WT20: India must quickly deflate Afridi’s confidence to beat Pakistan

  • Ian Chappell
  • Updated: Mar 19, 2016 12:19 IST
Pakistan skipper Shahid Afridi looked in ominous form against Bangladesh. (PTI Photo)

India’s batting was inept against New Zealand on a pitch that assisted spinners. That’s like saying the prawn vindaloo failed to titillate the taste buds; it just shouldn’t happen. India are supposed to revel in those conditions and the opposition crumble, but on this occasion it was the exact opposite.

Why did India’s batting crumble like a badly baked apple pie?

It was a combination of ego and faulty technique. India, having held New Zealand to an eminently attainable target, decided they were going to flex their muscles and intimidate the opposition by an overt show of superiority. Instead of just making sure they reached the target and pocketed the all-important opening points of the tournament, they decided to try and annihilate New Zealand.

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This led to faulty technique, whereby they became obsessed with front-foot play and went searching for the ball, instead of being flexible in judging length and then reacting accordingly. Players like Rahul Dravid and VVS Laxman, who were so adept at calmly working the ball off the back foot through the onside, would’ve blushed at the ineptitude of the next generation.

However, the Indian batsmen didn’t need to visit YouTube to find an example of the right approach; all they had to do was watch the following games on television.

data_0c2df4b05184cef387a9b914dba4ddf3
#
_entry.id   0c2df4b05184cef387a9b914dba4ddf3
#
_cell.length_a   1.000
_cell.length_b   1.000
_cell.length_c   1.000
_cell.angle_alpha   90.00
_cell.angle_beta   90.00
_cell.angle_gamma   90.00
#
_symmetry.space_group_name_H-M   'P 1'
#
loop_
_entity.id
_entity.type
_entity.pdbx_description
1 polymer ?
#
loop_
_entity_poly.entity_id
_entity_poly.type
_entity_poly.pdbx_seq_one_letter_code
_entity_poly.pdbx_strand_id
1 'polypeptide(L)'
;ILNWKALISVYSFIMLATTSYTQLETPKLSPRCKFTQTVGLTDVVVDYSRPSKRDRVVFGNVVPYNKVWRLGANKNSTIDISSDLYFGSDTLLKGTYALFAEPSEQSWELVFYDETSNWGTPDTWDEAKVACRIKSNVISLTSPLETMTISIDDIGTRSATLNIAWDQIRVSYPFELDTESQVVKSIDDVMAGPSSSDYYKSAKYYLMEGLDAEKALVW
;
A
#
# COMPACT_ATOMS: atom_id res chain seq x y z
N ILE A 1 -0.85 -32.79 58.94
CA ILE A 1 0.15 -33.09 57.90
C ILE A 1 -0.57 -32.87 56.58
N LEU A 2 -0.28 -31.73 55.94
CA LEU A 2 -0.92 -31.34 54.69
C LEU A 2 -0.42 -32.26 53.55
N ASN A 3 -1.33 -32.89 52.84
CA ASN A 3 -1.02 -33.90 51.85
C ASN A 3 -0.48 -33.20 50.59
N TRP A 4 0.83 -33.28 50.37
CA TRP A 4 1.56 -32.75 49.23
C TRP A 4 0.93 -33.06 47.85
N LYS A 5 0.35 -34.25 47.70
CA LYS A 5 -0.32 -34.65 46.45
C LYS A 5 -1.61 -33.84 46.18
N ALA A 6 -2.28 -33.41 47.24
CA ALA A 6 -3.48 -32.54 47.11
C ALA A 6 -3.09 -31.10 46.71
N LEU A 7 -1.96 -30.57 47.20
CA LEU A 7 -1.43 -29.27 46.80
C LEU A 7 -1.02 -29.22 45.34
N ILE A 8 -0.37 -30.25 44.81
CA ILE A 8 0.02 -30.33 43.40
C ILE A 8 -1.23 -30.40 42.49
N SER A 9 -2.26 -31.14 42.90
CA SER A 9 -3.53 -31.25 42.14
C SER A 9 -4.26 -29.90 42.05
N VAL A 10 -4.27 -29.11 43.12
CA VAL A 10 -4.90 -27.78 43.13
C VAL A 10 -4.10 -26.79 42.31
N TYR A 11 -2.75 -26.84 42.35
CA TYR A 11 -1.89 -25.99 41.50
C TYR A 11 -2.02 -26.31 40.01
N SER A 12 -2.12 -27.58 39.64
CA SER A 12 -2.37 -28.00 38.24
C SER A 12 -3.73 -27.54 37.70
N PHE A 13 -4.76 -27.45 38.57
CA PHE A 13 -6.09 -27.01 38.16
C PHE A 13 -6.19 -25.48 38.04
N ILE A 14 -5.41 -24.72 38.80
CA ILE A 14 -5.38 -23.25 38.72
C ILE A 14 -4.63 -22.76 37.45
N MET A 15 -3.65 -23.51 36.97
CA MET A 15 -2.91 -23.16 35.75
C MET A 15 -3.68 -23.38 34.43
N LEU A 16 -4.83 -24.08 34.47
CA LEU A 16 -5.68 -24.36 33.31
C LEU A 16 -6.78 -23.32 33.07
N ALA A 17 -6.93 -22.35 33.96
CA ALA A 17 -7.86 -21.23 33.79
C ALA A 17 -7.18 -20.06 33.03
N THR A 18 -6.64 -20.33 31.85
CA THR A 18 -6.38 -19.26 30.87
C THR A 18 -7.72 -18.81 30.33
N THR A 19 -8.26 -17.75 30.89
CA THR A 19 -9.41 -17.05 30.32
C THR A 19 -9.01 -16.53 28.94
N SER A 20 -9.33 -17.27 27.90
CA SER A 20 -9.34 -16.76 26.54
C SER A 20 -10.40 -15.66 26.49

First, it was a brutal attack from Chris Gayle that tore England apart and then the controlled aggression of Tillakaratne Dilshan saw Sri Lanka safely home against the Afghans. It wasn’t technique the Indian batsmen need to note but the desire of these two senior players to see their team home to victory.

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The value of getting those first points on the board in a compressed tournament was never more obvious in the contrast between India’s approach and that of West Indies and Sri Lanka.

Not only does India’s loss in those circumstances make them more vulnerable to opponents who are suddenly emboldened by their failure to cope with familiar conditions, it also means they can’t afford another slip up. That is not the ideal lead-in to a match with arch-rivals Pakistan, especially when the visitors are buoyant.

Nevertheless, India’s bowlers did well against New Zealand and they should be confident against a brittle Pakistan batting line-up. Pakistan’s top order may have succeeded against Bangladesh but India’s attack will be tougher.

India’s other task will be to try and deflate Shahid Afridi’s confidence and quickly reduce his influence on the game. Pakistan tend to mirror Afridi’s mood and this is something for India to exploit.

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